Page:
Articular cartilage damage within the knee joint can lead to chronic and painful symptoms that include knee stiffness, and swelling. Cartilage defects are known to lead to the onset of arthritis and osteoarthritis. There are surgical procedures that have been developed to treat these defects and thus delay total knee replacement surgery for patients. Arthroscopic abrasion arthroplasty is one such procedure that your physician may use to restore knee articular lining by rasping damaged areas to promote bleeding, and formation of fibrocartilage, or scar tissue, which covers the damaged area. Fibrocartilage is not normal articular cartilage, but fibrocartilage is beneficial in decreasing symptoms of cartilage damage.
During this procedure, your physician uses keyhole incisions to insert a small camera so that he can visually assess the inside of the knee joint. During this process, he is able to visualize the damaged areas of cartilage and locate any bone spurs (osteophytes), rough bits, chipped pieces, etc. Using small surgical tools, he gently abrades and stimulates the damaged surface—down to bleeding knee bone marrow stem cells—and reshapes the joint so that blood and bone marrow stem cells can move their way to the surface, and cover bare areas with fibrocartilage.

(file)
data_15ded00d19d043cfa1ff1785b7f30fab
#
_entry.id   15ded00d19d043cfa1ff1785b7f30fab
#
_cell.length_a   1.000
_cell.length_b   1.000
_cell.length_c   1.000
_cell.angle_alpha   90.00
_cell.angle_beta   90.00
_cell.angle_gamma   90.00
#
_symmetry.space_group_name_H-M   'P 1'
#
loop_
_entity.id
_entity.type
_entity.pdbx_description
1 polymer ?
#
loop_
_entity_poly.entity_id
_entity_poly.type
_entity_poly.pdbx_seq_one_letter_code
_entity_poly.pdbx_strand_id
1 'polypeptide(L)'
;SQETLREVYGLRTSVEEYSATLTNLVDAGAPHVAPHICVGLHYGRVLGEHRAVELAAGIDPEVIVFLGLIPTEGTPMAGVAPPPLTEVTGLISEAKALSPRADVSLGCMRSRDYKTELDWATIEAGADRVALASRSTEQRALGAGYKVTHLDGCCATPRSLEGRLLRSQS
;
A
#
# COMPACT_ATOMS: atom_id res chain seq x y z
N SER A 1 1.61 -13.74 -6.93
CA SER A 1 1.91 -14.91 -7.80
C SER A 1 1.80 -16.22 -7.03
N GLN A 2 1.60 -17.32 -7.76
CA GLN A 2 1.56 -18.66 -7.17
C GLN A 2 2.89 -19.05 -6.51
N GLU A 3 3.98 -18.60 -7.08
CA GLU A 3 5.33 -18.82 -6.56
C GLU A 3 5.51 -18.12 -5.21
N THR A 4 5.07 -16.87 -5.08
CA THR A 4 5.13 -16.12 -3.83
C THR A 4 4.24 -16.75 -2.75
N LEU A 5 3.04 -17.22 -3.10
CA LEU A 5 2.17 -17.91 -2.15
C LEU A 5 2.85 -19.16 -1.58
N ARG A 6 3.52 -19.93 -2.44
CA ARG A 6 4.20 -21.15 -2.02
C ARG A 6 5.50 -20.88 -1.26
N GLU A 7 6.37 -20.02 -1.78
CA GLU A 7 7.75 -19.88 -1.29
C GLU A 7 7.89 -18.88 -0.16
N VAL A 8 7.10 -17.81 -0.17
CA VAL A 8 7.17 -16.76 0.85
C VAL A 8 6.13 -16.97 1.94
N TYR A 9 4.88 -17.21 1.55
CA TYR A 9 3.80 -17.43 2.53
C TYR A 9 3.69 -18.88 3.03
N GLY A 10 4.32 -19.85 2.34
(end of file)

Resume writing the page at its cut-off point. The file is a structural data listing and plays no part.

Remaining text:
Your physician may prefer to perform abrasion arthroplasty on smaller sections of the knee joint. Research has shown that the fibrocartilage, which is the substance that grows over the surface, is not as strong as normal cartilage. Thus, performing this procedure on smaller, localized cartilage defects, have better results than on wider or larger defects, for which there are other options.
While patients will feel marked improvement following surgery, there is no cure for arthritis. Fortunately, abrasion arthroplasty results in significant improvements for many patients, with an evidence-based rapid return to full activity.
Following surgery, your physician will prescribe physical therapy and rehabilitation so that range of motion and strength can be restored to the knee.